This book of Epstein's seemed a lot more helpful and useful than his more theoretical "Thoughts Without a Thinker." I felt her recast many of the old Buddhist stories in a very new light that make them sparkle again. His intertwining of psychoanalysis with meditation was brilliant especially his demonstration that both are complementary and that one can get stuck in either mode. Finally, his analysis of how our selves resist disintegration even in sexuality and interpersonal intimacy rings so true! Epstein comes across as so human, so struggling and yet so wise. I felt the gentle touch of a caring counselor throughout the book.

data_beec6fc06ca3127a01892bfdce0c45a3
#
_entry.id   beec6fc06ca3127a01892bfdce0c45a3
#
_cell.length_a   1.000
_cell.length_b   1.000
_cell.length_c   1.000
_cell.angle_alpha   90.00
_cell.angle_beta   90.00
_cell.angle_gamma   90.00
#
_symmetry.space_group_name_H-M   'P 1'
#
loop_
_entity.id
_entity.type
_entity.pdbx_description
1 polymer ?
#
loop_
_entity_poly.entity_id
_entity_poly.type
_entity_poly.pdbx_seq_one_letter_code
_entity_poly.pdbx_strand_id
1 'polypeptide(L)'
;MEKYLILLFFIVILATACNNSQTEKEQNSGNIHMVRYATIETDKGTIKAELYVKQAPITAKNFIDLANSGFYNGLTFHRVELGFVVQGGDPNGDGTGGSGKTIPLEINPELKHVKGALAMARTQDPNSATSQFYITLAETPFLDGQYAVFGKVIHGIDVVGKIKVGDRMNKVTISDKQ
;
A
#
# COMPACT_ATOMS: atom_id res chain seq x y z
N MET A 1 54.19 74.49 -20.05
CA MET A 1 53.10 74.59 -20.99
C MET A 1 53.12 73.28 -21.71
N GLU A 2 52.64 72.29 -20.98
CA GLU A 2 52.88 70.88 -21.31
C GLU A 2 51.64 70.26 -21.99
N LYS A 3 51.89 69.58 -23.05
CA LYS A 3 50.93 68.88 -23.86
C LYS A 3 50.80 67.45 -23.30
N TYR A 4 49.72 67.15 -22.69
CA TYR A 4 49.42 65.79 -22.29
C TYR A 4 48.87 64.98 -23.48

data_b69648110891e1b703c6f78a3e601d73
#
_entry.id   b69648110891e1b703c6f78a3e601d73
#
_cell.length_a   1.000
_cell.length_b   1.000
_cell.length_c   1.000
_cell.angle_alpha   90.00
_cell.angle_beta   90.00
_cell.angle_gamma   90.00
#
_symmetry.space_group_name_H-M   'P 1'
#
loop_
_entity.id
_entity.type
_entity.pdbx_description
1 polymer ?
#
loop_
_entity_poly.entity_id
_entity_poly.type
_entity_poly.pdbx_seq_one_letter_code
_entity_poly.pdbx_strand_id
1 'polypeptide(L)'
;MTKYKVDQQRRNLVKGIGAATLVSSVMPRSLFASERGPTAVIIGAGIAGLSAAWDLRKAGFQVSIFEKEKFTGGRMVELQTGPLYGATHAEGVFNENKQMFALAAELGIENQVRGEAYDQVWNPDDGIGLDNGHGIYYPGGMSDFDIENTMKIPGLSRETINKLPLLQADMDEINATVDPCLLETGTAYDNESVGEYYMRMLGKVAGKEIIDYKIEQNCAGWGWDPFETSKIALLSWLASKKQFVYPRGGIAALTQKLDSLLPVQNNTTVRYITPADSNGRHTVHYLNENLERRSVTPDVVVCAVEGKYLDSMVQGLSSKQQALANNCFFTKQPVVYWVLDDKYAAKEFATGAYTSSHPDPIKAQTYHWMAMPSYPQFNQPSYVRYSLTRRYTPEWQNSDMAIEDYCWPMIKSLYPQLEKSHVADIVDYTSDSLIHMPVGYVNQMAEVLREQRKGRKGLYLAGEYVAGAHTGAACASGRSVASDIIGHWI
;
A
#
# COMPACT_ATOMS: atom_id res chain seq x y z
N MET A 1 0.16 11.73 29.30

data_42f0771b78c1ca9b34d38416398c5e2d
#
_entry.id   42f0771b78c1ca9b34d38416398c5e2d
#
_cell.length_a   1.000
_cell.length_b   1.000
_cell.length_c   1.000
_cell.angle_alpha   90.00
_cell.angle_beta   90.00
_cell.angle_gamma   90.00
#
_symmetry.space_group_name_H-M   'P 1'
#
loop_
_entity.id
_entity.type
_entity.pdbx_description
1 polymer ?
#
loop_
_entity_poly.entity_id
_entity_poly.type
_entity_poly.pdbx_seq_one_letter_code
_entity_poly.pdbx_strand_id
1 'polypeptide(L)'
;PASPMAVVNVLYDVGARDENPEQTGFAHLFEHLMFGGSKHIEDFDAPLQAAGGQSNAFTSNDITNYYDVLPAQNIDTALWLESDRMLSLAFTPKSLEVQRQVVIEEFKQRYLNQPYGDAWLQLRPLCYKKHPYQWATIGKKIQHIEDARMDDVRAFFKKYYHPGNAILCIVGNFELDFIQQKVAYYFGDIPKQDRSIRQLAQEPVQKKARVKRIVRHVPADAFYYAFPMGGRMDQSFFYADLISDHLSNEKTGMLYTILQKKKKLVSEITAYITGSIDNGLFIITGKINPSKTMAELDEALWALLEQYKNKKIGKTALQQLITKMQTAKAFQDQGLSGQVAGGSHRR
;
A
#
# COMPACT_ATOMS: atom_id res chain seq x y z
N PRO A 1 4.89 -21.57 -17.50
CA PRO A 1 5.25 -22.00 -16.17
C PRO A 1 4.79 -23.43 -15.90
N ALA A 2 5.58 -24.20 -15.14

I enjoyed this book in part because it provided an interweaving of two of my favorite topics: Buddhist spirituality and psychology. In first couple of chapters Mr. Epstein makes some interesting comparisons between modern psychology and Buddhist mediation. It further aligns some strengths of psychology with Buddhist teachings and insights gained through mediation practice.
As the book went on, however, it became apparent that the author sought to write about Buddhist practice, sprinkled here and there with thoughts about psychology. Not that writing about Buddhism is a bad thing its just not a new thing. And for my money, Mr. Epstein did a more than admirable job of writing about Buddhism in his first book, "Thoughts Without a Thinker." I wanted more of a balance between western psychology and Buddhist practice, not more of the same. I was also a little lost by the excerpts taken from D.W. Winnicott and how they related to the points being made in the text.
Altogether not a bad read, just not a great one either.